But a diversion the most common is upon the Water, where there is a very great Sea, & surf breaking on the Shore. The Men sometimes 20 or 30 go without the Swell of the Surf, & lay themselves flat upon an oval piece of plank about their Size & breadth, they keep their legs close on top of it, & their Arms are us’d to guide the plank, they wait the time of the greatest Swell that sets on Shore, & altogether push forward with their Arms to keep on its top, it sends them in with a most astonishing Velocity, & the great art is to guide the plank so as always to keep it in a proper direction on the top of the Swell, & as it alters its directs. If the Swell drives him close to the rocks before he is overtaken by its break, he is much prais’d. On first seeing this very dangerous diversion I did not conceive it possible but that some of them must be dashed to mummy against the sharp rocks, but just before they reach the shore, if they are very near, they quit their plank, & dive under till the Surf is broke, when the piece of plank is sent many yards by the force of the Surf from the beach. The greatest number are generally overtaken by the break of the swell, the force of which they avoid, diving & swimming under the water out of its impulse. By such like excercises, these men may be said to be almost amphibious. The Women could swim off to the Ship, & continue half a day in the Water, & afterwards return. The above diversion is only intended as an amusement, not a tryal of Skill, & in a gentle swell that sets on must I conceive be very pleasant, at least they seem to feel a great pleasure in the motion which this Exercise gives.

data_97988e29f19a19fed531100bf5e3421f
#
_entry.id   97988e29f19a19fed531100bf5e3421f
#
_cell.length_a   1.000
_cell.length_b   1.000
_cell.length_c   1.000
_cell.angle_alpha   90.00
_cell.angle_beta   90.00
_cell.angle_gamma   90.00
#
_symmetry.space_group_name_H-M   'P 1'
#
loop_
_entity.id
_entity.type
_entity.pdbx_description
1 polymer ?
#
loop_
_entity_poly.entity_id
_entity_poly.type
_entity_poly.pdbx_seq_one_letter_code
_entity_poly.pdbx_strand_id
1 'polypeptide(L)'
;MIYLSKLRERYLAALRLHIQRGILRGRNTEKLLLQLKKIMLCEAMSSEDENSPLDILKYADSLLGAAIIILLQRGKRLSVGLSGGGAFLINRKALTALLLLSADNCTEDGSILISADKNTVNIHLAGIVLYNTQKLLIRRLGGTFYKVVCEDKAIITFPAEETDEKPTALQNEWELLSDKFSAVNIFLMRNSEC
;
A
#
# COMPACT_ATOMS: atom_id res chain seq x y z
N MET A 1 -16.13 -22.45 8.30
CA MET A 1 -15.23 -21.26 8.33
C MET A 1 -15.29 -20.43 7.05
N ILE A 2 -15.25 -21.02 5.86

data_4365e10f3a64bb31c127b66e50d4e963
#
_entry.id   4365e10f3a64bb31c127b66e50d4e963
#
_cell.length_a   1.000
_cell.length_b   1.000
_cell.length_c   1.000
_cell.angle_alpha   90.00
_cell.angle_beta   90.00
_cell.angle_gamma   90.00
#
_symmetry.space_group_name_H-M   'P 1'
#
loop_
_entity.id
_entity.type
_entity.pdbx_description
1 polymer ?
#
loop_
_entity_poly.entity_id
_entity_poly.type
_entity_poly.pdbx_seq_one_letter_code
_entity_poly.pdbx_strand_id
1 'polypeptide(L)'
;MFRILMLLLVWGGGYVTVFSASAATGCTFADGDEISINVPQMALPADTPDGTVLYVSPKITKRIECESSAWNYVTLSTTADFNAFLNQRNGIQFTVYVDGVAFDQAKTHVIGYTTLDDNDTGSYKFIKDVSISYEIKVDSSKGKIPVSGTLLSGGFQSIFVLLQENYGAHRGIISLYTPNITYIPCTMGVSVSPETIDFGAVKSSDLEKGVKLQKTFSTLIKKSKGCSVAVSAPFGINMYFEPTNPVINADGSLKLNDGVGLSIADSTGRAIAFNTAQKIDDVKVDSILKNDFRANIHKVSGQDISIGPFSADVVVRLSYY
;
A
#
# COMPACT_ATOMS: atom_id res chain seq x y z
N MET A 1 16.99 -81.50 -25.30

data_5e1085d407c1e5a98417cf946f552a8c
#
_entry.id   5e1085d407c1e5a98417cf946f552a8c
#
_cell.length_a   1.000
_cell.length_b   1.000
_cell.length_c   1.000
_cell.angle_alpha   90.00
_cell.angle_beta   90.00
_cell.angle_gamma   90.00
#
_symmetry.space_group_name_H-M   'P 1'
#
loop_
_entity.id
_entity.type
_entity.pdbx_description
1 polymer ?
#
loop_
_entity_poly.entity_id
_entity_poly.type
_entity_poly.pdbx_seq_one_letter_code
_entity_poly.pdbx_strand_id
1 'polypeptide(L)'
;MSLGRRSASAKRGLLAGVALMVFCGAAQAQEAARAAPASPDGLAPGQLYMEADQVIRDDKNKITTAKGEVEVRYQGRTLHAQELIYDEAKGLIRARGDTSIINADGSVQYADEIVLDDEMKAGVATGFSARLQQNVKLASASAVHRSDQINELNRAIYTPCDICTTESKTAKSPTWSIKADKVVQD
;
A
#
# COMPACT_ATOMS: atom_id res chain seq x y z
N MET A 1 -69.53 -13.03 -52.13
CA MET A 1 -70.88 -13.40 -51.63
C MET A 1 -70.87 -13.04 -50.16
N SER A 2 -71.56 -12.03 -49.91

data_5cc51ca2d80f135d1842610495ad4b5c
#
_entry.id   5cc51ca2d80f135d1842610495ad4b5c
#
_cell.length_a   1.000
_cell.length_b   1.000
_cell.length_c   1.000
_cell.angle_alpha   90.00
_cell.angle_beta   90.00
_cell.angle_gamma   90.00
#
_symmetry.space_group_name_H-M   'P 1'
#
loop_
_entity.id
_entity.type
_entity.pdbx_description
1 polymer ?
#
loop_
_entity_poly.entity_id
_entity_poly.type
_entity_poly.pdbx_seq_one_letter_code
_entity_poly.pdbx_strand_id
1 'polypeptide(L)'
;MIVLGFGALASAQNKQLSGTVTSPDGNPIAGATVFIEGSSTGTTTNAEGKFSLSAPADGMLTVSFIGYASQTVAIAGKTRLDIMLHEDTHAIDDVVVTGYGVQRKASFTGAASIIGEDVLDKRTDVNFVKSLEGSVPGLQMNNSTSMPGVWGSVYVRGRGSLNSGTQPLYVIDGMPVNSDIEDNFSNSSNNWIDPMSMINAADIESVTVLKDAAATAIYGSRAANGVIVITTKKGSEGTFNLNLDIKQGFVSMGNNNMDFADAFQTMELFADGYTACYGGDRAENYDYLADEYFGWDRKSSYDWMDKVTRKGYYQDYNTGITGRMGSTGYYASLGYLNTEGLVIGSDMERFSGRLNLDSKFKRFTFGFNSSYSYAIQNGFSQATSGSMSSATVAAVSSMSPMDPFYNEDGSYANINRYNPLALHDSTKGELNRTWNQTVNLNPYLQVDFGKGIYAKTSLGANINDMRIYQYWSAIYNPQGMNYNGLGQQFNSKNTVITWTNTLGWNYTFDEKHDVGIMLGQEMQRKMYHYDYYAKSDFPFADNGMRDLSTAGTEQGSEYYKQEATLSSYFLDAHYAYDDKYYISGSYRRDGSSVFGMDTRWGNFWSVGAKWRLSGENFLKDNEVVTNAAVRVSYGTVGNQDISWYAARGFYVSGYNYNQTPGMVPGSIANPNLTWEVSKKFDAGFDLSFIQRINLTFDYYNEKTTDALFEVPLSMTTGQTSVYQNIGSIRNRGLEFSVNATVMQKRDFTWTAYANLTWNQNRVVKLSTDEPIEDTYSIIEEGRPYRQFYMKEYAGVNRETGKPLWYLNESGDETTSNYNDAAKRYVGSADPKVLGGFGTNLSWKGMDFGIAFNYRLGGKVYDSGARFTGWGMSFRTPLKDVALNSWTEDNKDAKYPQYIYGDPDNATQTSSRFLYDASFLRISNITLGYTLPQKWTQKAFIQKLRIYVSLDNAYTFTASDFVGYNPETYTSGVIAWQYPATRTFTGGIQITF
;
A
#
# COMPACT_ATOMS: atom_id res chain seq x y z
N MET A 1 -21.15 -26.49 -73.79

First Lieutenant James King on Captain James Cook’s third expedition to the Pacific, 1779 describes surfing